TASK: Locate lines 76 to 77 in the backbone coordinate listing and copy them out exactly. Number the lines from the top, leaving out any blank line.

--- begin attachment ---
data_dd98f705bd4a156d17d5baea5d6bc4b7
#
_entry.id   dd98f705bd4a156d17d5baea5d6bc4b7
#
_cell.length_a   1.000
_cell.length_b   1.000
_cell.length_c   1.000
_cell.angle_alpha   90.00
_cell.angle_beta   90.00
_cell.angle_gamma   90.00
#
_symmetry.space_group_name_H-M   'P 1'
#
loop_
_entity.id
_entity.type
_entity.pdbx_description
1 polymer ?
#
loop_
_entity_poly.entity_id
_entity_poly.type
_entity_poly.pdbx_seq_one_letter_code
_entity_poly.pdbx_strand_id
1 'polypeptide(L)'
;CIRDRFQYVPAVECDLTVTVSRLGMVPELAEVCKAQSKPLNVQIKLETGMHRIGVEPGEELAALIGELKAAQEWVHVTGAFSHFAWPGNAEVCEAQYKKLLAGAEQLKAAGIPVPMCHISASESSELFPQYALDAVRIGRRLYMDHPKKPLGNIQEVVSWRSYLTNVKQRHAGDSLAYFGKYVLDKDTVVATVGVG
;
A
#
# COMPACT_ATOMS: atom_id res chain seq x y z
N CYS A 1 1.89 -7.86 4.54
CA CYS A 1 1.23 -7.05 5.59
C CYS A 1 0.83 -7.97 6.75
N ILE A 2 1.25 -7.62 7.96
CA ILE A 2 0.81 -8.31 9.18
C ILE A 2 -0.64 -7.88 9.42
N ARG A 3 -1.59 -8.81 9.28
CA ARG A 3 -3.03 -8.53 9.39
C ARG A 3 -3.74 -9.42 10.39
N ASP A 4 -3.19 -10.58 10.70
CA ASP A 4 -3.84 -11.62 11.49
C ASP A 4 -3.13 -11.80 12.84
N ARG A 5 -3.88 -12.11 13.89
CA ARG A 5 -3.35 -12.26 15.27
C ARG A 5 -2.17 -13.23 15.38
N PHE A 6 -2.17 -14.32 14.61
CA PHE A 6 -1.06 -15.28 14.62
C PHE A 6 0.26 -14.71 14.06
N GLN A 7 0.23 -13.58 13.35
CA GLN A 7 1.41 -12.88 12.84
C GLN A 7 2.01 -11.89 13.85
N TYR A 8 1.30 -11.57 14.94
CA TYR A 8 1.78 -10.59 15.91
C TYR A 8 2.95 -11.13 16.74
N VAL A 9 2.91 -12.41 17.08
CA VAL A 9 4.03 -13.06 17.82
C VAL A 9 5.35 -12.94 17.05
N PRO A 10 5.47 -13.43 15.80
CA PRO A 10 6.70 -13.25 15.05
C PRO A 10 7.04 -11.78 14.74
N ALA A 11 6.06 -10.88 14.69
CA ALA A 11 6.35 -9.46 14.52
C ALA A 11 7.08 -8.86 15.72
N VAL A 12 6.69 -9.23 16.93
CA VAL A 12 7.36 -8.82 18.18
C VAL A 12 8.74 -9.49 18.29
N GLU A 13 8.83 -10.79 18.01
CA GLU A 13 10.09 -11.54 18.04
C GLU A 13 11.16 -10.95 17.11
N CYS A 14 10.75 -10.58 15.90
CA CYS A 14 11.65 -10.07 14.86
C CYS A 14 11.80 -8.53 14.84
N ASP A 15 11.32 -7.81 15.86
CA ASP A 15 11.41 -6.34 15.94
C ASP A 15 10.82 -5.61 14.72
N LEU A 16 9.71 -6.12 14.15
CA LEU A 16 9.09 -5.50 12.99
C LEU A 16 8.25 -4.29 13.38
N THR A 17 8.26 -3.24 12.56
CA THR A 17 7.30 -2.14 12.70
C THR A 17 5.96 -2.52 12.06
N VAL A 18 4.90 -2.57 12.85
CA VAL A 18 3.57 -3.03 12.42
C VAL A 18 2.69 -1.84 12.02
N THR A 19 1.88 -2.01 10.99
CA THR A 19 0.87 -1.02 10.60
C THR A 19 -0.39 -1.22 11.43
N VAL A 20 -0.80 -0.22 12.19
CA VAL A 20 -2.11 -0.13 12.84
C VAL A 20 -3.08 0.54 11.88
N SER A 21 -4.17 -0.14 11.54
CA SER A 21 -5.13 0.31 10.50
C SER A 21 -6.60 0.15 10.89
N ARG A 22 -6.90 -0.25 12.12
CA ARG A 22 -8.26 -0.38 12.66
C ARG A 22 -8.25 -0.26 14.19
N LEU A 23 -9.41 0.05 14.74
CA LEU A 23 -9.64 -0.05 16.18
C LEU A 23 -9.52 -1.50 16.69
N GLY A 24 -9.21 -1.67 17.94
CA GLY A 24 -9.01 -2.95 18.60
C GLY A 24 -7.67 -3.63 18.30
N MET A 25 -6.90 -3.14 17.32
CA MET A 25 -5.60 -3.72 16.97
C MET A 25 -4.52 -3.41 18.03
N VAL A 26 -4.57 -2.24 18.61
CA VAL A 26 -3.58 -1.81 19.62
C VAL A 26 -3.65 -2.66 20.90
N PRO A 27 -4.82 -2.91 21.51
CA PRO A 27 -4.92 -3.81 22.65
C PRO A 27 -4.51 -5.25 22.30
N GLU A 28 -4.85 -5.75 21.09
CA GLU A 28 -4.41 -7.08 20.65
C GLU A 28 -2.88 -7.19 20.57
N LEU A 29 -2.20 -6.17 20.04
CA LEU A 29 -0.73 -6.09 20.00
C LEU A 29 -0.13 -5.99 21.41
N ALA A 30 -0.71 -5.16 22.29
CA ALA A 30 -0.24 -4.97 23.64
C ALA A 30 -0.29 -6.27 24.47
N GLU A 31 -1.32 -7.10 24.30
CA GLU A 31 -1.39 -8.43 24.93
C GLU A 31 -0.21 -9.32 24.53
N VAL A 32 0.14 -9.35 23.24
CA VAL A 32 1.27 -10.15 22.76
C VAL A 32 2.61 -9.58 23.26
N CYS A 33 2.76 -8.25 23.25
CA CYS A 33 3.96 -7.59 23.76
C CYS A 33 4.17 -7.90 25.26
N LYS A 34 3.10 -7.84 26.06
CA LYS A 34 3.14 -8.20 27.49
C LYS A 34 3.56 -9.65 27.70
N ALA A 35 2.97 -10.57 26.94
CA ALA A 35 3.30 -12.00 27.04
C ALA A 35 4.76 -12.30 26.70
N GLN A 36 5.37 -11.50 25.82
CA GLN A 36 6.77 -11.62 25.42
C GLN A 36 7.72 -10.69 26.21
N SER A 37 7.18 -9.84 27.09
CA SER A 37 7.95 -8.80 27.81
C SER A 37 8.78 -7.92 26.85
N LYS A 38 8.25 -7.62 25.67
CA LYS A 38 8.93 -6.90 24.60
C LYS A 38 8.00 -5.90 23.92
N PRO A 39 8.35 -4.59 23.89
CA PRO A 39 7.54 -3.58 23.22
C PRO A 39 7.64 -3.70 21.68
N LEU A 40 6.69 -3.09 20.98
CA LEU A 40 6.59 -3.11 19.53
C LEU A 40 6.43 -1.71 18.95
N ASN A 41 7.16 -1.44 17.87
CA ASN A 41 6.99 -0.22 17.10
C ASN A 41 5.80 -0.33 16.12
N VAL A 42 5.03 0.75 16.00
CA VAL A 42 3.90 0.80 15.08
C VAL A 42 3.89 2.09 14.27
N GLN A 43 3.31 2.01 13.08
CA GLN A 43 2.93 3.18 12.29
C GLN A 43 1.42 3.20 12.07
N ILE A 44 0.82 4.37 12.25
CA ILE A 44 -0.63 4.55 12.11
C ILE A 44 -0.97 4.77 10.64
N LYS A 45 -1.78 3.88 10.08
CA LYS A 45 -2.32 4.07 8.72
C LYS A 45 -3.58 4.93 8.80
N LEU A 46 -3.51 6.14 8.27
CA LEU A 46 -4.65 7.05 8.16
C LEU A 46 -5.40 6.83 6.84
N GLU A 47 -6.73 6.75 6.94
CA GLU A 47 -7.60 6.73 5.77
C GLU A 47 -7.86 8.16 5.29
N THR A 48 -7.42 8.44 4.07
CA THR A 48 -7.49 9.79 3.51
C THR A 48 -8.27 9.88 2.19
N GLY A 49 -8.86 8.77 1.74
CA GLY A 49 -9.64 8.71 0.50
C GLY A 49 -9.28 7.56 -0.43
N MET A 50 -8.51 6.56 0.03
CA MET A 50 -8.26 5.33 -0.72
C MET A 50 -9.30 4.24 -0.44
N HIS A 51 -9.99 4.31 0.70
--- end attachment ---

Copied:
N LEU A 16 9.71 -6.12 14.15
CA LEU A 16 9.09 -5.50 12.99